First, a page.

Despite its affordable price, the Muller 4-stage sharpener has a strong, solid build, substantial abrasives, and tightly-fitting parts. It has a nice fit and finish and a spacious grip that’s comfortable to the touch. However, a lower working section would offer better control and stability.
The Zwilling sharpener has a robust construction; its frame is made with mostly high-quality materials and has an excellent fit and finish. Its most important components—the sharpening blades—however, seem to be made of the wrong material for the job. The tall, long, but narrow body, meanwhile, makes it more prone to losing balance and stability.
Though the Mueller is a bit tall, it offers decent balance and stability. Its large size and substantial abrasives give you a lot of confidence when sharpening. The slot layout could be improved, in our opinion, but it doesn’t pose much of a problem in terms of usability.
Though the Zwilling’s slot layout is not exactly basic, it’s easy to work with. Blade insertion is safe and simple. However, the actual sharpening process can be a little challenging as the device tends to rock on its narrow base pad.
It won’t make your knife razor-sharp, but the Mueller takes little time getting a dull edge ready for common cutting tasks in the kitchen. Contrary to its twin, the Longzon, however, it eats away the blade and leaves a rough, uneven edge.
The Zwilling isn’t a complete failure: It can sharpen a dead, dull knife to highly serviceable keenness. However, it lost way too many points on speed, which is a critical criterion for convenient sharpeners. Its sharpening blades left a consistent edge, but that doesn’t make up for the excessive amount of material it removed doing so. It reminded us of the Chef’s Choice 4643 in many ways.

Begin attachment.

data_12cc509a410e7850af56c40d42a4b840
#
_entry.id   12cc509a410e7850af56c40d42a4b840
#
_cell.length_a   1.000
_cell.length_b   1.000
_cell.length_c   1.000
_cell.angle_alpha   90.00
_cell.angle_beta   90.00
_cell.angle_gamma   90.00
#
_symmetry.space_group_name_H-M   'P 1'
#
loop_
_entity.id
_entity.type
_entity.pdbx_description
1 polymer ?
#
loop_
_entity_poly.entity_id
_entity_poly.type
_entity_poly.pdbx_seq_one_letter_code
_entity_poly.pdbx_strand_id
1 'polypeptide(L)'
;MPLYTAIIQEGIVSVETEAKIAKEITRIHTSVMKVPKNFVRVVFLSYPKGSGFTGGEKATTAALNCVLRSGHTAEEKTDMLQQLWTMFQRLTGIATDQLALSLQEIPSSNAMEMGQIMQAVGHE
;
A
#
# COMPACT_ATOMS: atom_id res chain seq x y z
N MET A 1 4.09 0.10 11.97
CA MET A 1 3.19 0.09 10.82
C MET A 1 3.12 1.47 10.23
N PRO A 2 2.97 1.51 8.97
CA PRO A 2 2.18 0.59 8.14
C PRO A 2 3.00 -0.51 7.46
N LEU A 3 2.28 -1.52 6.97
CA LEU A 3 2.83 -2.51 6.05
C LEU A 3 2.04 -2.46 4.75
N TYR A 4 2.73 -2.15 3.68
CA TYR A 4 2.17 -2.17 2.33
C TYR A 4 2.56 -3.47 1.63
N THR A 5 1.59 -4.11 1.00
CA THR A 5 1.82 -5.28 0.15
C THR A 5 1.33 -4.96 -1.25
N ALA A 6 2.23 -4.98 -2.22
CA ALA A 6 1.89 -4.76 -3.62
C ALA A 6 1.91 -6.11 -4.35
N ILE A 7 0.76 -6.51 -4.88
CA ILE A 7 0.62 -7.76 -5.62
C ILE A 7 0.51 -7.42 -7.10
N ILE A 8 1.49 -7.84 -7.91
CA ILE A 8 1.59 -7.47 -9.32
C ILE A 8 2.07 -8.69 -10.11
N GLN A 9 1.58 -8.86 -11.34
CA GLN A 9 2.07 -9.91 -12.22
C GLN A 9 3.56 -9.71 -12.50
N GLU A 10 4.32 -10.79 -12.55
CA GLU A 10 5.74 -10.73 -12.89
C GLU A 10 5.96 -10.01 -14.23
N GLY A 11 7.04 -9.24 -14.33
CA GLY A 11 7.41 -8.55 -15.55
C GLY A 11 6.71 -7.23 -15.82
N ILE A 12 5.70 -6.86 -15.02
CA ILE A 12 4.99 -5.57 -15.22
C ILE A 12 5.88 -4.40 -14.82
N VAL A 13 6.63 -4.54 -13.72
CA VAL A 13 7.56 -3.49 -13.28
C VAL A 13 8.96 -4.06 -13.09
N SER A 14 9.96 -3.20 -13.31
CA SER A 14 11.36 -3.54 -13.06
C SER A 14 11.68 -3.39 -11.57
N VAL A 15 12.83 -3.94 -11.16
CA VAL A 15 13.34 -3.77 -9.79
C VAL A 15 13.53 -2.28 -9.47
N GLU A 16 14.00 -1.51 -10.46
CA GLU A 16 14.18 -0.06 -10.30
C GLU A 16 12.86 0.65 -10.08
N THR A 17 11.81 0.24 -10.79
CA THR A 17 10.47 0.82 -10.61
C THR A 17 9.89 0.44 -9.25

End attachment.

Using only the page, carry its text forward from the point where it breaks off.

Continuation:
Pros & Cons
- Strong construction, pretty coloring
- Quick sharpening
- Scissor slot
- Ease of use
- Substantial weight
- Sharpens both Asian and standard knives
- Strong build, high-quality body material
- Slot cover
- Beautiful design
- High center of gravity
- Harsh on the knife edge
- Brittle sharpening blades
- Anti-slip pad doesn’t fully cover the base
- Awkward grip
Both the Mueller 4-stage and the Zwilling 4-stage manual sharpeners feature a strong and sturdy build. However, the former offers better balance and stability during sharpening thanks to its broader base.
Note that while both sharpeners have four sharpening slots, the Mueller actually reserves three for kitchen knives and the remaining one for scissors. The Zwilling, meanwhile, assigns two slots for each type of knife, namely, standard and Asian.
Neither offered a particularly well-rounded performance. The former was quick and capable, though it was also rigorous on the knife’s edge. The latter produced a smoother edge but took too much time to sharpen.
All in all, the Mueller is the better choice because it’s faster, more effective, and easier to use— and that is what’s most important in a convenience sharpener.
Behind the Comparison
Anh Ngo is a writer with 9 years experience at different media outlets, covering from public news and events to product testing and analysis. At HealthyKitchen101, she works across different departments, communicating closely with its network of writers, editors, and health, tech, and search engine experts to provide a meaningful and pleasant reading experience for visitors.
Lap is Head of the Research, Testing, and Review Team (RTR Team) at HealthyKitchen101.com, where he directs and supervises the testing of kitchen gadgets and appliances.